Wednesday, June 4, 2008

Deadly Disrespect

Back in the 1970’s, and then again in the early-80’s, I did some work in the county jail through the Service League of San Mateo County. I functioned as a counselor, and liaison, for those who called the institution home. I worked with some of the most violent and predatory prisoners housed at the county level. Men in the process of trial, or waiting to be sent to prison to serve extended sentences. I was a liaison for them and their families and attorneys, and a facilitator for whatever other legal or business dealings they had to conduct from behind bars. I had good relationships with the guards and jail staff, and they regularly passed on requests from the inmates to see me. Jail staff would often, on their own, ask me to stop by and speak to an individual because they felt the person could benefit from some time spent with me. In those cases it was up to me to initiate contact with, and earn the trust of, the individual.

During a portion of that time, following her bank robbery arrest with the Symbionese Liberation Army, Patty Hearst was being housed at the jail. Because of her notoriety, security at the facility was very tight, and access very limited. But I had pretty free reign in the jail, and entree to inmates that, otherwise, could be seen only by their attorneys. I worked with many of the men individually, under pretty intense circumstances, did group counseling in a locked common room with some of the less violent inmates, and personal and spiritual counseling, when requested, with the more violent individuals at their cells. I had special access to those in solitary confinement as well.
These were not your garden variety petty thieves or small-time con artists, but men who had crossed some lines that most of us would never get near in a million years. They were, for the most part, considered to be the unredeemable. One man had murdered his parents, stuffed their bodies under the bed, and continued to sleep on the bed for more than a year before the murders were discovered. Another man raped and killed several women in his shop, hacked up their bodies, stuffed them in 55- gallon barrel drums, and dumped them in Golden Gate Park in San Francisco. I worked with many killers, con men, and sexual predators. You could not distinguish them from anyone else if you encountered them on the street, or even if you knew them personally. They were unique individuals, like the rest of us, but they all had one thing in common. Anger. Long buried, and deep-seated anger. Rage even. Recipients of psychological, physical or sexual abuse and disrespect, but they never found a way to deal effectively with their anger. Some turned it inward on themselves, but eventually turned it outward into aggression towards others.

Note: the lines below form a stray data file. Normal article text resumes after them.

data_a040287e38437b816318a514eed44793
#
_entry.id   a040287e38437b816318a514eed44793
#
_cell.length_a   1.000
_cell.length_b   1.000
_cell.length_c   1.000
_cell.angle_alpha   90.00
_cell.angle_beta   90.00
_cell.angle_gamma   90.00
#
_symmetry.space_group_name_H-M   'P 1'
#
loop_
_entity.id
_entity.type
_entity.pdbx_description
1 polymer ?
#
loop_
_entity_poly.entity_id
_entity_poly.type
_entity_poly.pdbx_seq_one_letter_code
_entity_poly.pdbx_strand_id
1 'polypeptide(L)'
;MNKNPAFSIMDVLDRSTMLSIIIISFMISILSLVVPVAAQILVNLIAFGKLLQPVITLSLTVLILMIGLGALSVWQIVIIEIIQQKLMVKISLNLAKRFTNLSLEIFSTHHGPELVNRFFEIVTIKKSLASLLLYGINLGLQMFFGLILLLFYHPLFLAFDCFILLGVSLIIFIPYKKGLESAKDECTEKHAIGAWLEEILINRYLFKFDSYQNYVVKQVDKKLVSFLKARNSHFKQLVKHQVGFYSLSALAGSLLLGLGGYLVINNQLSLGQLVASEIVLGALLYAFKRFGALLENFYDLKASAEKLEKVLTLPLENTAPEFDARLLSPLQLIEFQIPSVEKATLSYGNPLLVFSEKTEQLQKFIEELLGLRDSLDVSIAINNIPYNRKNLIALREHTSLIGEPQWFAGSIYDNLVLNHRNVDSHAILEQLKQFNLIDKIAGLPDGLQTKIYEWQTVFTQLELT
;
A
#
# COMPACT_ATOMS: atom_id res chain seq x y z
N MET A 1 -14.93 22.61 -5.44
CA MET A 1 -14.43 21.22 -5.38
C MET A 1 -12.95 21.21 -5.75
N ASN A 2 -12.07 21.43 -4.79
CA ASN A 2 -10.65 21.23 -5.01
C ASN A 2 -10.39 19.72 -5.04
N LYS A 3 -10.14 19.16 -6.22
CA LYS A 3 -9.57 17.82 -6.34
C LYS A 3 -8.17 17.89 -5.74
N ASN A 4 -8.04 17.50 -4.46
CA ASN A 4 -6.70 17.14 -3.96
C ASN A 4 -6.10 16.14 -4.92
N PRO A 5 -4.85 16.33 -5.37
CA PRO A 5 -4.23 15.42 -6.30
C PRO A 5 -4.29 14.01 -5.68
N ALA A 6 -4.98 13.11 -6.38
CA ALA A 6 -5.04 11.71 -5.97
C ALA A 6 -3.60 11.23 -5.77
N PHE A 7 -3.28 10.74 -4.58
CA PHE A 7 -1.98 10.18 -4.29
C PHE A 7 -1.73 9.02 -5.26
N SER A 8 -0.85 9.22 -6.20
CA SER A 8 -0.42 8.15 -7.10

I’m not one to excuse violent behavior just because harm may have been inflicted on an individual along the way. But I do understand the psychological damage that can lead to making the wrong decisions. Nevertheless, we are responsible for the decisions we make regardless of the circumstances leading up to them. But what concerns me is that in our culture we throw a lot of time and money at cleaning up circumstances after the fact. Whether it be rehabbing an addict or alcoholic, warehousing a criminal after his crime, or supervising the parolee when he gets out of jail, it all amounts to action ‘after the fact’. But what about the anger and rage that leads to the crimes in the first place? Who does anything about that? We yell and scream about crime prevention, and getting guns off the streets, we throw money at more personal and public security, and at political campaigns that promise those things, but we do not, as a culture, address the issues that breed the anger that provokes the crime.

Disrespect. Personal disrespect. That’s the underlying issue. Parents disrespecting their children, teachers disrespecting their students, women sexualizing themselves to the disrespect of their men, bosses disrespecting their employees, religions disrespecting the intelligence of the people, and governments disrespecting their citizens. Is it any wonder that children grow up to disrespect their parents, students to disrespect their teachers, men to disrespect women, employees to disrespect their bosses, people to disrespect religion, and citizens to disrespect their government?
What about the poor disrespecting the rich? The under-privileged disrespecting the privileged? Minorities disrespecting the majority? Where do you think that anger comes from? Have not the rich always disrespected the poor? The privileged disrespected the under-privileged? Have the majority not always disrespected the minority? Comes from way back. And as the population continues to increase, it’s only going to get worse.

Isn’t it about time that we, as a people, decide to respect others, rather
than continuing to insist, with practiced futility, that we be respected by them?